Imagine if one of those charity rating organizations, like GiveWell or Charity Navigator, were to evaluate the United States Federal Government and give it a score based on what % of our tax dollars actually went towards providing charitable services.  I don’t know the exact rating formula those sites use, but you don’t need to be a libertarian to realize the numbers would be pretty bleak.  If American taxpayers received honest receipts for what their money goes to fund, they’d see that a fifth of it goes to build bombs and weaponry, or to train and compensate Soldiers so they can kill people in faraway countries who pose almost zero threat to us.  They’d see that another quarter of it goes to a broken healthcare system with inflated prices and no cost consciousness, that has most of the funding sucked up by massive insurance and pharmaceutical companies shoveling as many drugs to elderly patients as the doctor is willing to prescribe.  They’d see that a full one-third of it goes to fund pensions for people who would have gotten a much higher return had they simply put that money in a cruddy mutual fund, that 6% of it goes to fund interest on the debt produced by this organizations chronic fiscal mismanagement, and that most of the remaining 13% or so pays the salaries of entrenched bureaucrats doing little of charitable importance.


Nothing about this particular funding breakdown is morally authoritative.  It was not chosen by our “collective conscience” as a society, and there’s nothing selfish or antisocial about preferring a different allocation.  People have different priorities in philanthropy as they do in everything else, but if the average American were to look at this hypothetical receipt, I suspect they might decide they could get better bang for their charitable buck with a very different allocation of resources indeed.  They should be allowed to opt out.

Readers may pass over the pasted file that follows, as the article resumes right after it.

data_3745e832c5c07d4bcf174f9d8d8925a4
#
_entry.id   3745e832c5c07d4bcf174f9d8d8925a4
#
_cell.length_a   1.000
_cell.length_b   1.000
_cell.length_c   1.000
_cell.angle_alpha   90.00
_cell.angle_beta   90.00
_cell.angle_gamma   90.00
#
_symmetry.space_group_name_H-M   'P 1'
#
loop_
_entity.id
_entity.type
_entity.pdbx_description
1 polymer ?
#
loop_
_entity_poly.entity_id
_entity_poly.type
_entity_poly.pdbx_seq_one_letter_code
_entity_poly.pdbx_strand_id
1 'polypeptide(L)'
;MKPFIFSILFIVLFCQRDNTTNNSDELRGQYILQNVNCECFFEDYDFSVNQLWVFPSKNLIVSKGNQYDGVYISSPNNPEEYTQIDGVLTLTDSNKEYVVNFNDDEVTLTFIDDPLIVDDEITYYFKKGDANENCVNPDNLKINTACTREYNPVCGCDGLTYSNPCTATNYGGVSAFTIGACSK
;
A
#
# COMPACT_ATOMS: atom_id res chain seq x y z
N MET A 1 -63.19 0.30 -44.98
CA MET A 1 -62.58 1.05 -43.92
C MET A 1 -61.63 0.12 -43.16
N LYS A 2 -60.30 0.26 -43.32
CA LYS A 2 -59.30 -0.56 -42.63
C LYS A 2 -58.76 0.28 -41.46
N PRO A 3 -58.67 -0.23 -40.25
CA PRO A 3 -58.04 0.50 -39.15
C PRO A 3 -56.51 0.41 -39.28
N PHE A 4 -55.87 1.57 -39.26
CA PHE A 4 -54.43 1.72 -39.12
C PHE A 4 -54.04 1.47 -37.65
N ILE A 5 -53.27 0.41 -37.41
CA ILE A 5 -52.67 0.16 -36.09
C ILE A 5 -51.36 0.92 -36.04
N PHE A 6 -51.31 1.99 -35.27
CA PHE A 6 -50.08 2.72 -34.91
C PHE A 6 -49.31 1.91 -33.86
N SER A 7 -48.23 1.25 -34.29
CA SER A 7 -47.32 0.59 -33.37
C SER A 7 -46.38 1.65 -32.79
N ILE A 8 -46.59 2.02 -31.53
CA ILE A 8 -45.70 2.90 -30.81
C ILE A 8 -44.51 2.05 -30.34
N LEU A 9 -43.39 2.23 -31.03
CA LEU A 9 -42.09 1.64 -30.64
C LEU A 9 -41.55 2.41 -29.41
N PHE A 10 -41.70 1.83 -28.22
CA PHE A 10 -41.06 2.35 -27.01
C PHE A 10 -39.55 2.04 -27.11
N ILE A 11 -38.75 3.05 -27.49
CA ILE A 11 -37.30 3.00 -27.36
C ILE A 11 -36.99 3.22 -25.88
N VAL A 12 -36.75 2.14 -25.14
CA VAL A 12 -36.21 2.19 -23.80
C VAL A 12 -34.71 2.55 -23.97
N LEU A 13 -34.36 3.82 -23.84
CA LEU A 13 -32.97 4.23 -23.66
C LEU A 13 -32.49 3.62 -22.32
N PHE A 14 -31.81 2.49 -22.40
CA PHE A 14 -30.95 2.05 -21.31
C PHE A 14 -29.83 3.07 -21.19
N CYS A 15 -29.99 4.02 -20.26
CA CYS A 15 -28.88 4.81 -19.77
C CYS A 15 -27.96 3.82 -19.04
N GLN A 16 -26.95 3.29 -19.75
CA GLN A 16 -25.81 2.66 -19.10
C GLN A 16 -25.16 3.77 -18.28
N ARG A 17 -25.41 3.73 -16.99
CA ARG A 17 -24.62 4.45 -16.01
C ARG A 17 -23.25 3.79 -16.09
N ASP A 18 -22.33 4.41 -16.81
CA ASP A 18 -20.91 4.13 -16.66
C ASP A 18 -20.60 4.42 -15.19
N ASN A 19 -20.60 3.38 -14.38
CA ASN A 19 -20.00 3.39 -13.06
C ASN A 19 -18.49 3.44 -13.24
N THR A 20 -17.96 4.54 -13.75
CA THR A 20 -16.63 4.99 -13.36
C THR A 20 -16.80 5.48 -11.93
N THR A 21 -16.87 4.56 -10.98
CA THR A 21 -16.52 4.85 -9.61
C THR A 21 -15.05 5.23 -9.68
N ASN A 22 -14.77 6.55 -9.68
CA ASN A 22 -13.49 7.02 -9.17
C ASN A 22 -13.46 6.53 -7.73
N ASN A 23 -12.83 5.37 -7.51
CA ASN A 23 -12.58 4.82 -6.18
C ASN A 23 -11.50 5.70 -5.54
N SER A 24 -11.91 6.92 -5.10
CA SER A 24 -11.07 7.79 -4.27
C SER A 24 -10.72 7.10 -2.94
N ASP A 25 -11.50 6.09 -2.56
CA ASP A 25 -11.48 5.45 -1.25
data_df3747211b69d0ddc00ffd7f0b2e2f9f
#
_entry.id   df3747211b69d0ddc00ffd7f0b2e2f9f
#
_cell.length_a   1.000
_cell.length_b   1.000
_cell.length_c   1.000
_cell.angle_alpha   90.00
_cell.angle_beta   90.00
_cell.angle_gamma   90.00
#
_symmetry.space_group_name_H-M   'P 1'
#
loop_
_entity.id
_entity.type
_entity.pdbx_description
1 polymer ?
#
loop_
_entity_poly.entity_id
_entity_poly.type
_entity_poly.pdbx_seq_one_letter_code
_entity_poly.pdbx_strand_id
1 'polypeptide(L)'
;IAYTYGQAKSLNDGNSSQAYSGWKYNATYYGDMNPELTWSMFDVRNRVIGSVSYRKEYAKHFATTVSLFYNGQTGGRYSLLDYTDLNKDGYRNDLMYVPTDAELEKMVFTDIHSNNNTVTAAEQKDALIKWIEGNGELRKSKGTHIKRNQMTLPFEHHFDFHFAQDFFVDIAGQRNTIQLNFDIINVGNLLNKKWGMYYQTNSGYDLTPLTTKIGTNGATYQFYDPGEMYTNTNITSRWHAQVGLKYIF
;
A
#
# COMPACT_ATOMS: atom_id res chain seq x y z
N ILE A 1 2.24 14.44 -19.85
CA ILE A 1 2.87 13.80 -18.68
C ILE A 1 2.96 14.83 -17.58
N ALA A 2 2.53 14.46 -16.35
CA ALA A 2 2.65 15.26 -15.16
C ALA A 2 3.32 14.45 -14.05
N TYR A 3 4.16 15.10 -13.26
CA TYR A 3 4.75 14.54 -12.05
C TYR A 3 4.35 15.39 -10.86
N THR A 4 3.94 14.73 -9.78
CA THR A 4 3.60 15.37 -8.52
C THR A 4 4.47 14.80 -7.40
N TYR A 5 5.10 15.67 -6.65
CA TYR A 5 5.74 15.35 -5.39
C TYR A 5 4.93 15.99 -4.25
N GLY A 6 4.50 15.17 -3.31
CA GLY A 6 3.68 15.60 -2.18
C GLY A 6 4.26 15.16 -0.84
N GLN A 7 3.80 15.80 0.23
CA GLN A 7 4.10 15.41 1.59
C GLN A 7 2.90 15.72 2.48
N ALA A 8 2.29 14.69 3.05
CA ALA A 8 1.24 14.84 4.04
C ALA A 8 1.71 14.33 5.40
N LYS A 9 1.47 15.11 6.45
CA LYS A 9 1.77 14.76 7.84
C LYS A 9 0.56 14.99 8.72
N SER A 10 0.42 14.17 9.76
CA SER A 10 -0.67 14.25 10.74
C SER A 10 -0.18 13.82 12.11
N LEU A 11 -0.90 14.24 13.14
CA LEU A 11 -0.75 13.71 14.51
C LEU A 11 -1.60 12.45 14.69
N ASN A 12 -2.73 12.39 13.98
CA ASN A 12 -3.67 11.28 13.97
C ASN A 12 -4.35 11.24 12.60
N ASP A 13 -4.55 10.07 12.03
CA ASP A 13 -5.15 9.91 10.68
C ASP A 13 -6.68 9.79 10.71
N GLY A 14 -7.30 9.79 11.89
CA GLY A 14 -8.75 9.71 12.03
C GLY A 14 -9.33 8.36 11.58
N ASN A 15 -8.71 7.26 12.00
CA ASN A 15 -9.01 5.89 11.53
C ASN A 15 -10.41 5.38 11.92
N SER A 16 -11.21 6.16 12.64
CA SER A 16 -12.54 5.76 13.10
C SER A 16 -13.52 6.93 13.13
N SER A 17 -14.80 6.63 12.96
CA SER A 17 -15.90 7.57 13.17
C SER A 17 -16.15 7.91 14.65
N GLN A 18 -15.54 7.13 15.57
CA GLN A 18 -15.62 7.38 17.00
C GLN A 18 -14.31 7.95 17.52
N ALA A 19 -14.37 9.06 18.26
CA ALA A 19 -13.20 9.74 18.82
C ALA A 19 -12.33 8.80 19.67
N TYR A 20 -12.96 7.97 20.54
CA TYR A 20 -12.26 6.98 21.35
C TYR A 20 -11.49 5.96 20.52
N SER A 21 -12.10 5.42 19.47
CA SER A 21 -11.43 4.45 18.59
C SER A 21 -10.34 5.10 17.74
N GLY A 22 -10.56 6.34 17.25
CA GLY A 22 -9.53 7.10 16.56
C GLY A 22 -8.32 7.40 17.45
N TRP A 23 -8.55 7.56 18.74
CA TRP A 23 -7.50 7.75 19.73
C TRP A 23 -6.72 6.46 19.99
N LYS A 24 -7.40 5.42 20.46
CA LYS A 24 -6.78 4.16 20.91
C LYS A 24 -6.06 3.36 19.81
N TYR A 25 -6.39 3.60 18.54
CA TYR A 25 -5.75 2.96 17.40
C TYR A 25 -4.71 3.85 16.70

There are intuitive reasons for this inefficiency, as our constitution was never built with charity in mind.  If you were to create your ideal all-purpose giving organization (something like the Gates Foundation that manages and allocates vast sums of money) with an eye towards doing the most good for the most people, what are the odds you’d select an organizational structure that looks anything REMOTELY like that of our federal government?  Maybe you’d have a Board that makes decisions, and maybe members could vote on who the President of the Board is, and you could make sub-departments specializing in each of your various charitable ventures.  But would you really want that board to have 535 people, evenly distributed by region, who are accountable only to their region, who each have competing personal interests and agendas they’ll get fired if they don’t accomplish, and have institutional incentives to disagree about everything EXCEPT that the charity must amass crippling debt by perpetually prioritizing the short term over the long term? Would you require that those board members also know how to protect themselves from foreign armies with nuclear missiles?  Would you want those board members to be chosen by an electorate so ignorant that only 34% of them can even name the three branches of your organization and most have no clue what the organization actually spends money on?  Would you grant nine additional board members instant veto power on all decisions, based on their interpretation of a 230 year-old document?  There’s plenty of other inefficiencies that don’t fit into my analogy neatly (political parties, gerrymandering, the media etc.) but you get the idea.

Our system of checks and balances is pretty decent at the job it was designed for: protecting people’s rights.  It’s not good AT ALL at allocating resources towards charitable ventures in a speedy, adaptive, efficient, or reasonable way, just like governments aren’t good at making cars or food or anything else we let the private sector handle.  “That government is best which governs least;” which serves as a neutral, third-party arbiter for private disputes, which protects people from violence at home and abroad, and then mostly leaves us alone in the pursuit of our own happiness and that of those around us.